However, in the most common civil usage, UT refers to a time scale called "Coordinated Universal Time" (abbreviated UTC), which is the basis for the worldwide system of civil time.

The offsets between UT and UTC is always in the range -0.9 to 0.9 seconds. UT runs more slowly than UTC, so positive leap seconds (the only kind ever used to date) gives UT a chance to catch up. When UTC is getting more than about 0.5 seconds ahead of UT, a leap second is inserted, after which UT leads UTC by about half a second. Don't worry, UTC will catch up in about nine months. https://www.nist.gov/pml/time-and-frequency-division/atomic-standards/leap-second-and-ut1-utc-information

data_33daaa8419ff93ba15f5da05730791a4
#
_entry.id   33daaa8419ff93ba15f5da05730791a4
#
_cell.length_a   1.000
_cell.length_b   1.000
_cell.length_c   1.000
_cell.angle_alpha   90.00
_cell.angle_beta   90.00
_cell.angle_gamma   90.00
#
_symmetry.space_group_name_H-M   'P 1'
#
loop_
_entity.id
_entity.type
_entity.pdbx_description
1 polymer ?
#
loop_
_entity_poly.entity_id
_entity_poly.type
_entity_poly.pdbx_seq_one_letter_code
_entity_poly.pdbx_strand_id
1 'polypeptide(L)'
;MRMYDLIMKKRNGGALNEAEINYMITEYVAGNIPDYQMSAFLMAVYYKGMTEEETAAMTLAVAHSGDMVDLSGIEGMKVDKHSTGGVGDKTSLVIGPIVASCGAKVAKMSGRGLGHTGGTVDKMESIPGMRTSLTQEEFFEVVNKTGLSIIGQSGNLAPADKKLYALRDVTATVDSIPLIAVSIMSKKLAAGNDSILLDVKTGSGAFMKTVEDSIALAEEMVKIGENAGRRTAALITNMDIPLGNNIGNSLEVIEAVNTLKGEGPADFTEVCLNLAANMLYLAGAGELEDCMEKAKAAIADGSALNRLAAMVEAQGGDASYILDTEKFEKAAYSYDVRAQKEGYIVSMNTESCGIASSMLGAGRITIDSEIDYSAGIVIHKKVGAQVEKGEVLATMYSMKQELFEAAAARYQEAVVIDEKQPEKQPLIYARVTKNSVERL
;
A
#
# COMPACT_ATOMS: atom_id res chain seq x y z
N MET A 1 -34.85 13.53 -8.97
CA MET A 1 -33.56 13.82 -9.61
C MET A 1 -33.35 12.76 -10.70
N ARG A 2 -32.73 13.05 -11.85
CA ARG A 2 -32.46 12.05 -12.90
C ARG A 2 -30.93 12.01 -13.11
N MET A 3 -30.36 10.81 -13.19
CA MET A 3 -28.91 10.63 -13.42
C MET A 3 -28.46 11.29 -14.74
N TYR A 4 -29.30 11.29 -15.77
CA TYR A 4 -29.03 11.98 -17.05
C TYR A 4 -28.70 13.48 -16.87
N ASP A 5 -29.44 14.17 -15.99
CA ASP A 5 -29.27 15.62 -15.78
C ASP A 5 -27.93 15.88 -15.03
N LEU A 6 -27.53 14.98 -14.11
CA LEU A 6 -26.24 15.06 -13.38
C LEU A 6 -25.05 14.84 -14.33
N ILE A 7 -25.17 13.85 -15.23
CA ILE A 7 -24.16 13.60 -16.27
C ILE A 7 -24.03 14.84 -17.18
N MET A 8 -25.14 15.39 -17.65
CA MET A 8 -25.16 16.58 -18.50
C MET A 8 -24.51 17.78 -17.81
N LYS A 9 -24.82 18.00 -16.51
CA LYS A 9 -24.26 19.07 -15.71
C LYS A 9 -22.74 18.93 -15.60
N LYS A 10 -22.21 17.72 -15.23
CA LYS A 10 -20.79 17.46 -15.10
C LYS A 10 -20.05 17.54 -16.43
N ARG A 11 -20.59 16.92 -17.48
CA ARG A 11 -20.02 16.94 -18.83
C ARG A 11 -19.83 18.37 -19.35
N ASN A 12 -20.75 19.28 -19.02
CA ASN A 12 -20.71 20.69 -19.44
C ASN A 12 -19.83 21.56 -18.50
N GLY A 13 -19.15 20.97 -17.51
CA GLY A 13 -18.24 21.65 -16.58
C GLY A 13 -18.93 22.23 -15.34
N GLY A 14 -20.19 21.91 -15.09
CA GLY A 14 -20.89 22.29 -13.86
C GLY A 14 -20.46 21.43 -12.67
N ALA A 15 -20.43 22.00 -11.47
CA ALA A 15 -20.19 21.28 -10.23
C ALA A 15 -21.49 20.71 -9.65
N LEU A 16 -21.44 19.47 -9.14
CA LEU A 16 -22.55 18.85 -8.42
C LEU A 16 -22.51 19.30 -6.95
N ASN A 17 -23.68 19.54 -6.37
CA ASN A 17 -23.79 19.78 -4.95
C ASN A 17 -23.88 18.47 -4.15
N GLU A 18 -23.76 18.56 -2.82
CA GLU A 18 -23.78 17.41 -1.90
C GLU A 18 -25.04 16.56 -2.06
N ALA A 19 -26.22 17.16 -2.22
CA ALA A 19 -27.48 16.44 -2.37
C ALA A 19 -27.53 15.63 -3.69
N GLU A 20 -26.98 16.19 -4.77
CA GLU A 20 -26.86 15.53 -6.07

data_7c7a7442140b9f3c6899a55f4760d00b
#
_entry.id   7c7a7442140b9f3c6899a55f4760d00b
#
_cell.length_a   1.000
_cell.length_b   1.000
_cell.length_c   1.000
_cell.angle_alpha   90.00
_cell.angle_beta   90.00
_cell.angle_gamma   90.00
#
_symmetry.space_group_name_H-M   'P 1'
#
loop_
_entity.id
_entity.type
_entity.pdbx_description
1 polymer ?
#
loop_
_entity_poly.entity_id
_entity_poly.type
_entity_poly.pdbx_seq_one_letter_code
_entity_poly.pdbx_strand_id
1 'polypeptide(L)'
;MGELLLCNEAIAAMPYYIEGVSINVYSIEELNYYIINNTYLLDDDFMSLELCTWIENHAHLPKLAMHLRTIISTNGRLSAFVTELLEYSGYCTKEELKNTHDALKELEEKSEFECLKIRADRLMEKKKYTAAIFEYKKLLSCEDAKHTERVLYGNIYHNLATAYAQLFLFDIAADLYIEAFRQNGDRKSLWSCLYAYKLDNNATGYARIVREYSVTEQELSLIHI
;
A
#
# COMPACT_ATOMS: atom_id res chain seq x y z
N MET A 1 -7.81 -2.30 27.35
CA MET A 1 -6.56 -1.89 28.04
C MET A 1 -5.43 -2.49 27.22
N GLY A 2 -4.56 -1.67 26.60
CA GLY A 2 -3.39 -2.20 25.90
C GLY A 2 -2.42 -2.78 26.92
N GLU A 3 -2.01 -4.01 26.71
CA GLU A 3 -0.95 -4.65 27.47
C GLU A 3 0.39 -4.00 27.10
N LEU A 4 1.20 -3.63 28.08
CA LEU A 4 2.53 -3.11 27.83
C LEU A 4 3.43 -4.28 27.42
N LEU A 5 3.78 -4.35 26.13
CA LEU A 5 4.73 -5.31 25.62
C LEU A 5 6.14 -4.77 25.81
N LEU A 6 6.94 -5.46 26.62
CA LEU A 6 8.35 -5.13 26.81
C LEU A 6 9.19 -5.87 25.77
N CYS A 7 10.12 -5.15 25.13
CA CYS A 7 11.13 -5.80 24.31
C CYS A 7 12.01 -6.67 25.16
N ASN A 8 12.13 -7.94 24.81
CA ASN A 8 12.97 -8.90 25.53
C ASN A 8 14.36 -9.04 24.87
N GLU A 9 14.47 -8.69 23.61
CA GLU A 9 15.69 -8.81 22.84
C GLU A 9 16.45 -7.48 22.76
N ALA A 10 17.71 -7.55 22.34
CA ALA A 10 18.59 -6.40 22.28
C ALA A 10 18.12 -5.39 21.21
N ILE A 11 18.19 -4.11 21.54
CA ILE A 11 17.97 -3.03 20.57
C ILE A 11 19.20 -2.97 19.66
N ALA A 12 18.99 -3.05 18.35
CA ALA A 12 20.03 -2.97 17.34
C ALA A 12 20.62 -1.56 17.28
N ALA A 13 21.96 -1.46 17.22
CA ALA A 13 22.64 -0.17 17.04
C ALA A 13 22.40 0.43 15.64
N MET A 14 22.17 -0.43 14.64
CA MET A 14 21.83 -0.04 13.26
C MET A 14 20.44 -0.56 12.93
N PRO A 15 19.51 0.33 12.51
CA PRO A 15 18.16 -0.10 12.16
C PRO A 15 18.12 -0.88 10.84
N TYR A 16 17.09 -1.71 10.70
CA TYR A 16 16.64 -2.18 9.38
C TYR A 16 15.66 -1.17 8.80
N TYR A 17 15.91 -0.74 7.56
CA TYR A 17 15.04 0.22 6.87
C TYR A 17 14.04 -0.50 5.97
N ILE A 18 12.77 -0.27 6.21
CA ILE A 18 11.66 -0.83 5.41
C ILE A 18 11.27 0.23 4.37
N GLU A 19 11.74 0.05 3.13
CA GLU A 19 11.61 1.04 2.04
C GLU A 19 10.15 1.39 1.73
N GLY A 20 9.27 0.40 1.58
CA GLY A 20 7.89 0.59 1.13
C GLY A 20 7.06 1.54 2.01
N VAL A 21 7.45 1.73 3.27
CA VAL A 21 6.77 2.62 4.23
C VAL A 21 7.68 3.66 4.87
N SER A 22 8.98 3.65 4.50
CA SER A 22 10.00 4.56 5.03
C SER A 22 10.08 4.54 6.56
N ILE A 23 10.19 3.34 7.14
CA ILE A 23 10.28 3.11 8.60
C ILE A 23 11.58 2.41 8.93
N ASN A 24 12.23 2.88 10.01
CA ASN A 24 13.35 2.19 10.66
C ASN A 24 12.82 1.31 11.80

The rules used by NORAD for updating a TLE are that when the current position of a satellite based on the latest measurements differs from the SGP4 prediction based on the last set of published TLE by more than 5 kilometers, the TLE are updated. The accuracy of SGP4/TLE predictions is another topic.

Orbital kinematics ignore leap seconds. One should propagate a satellite's position using SI seconds in SGP4. If time between the epoch specified in the TLE and pre-or-post-diction spans a leap second, the users must be able to account for that.


Your Answer

By clicking “Post Your Answer”, you agree to our terms of service and acknowledge you have read our privacy policy.

Not the answer you're looking for? Browse other questions tagged or ask your own question.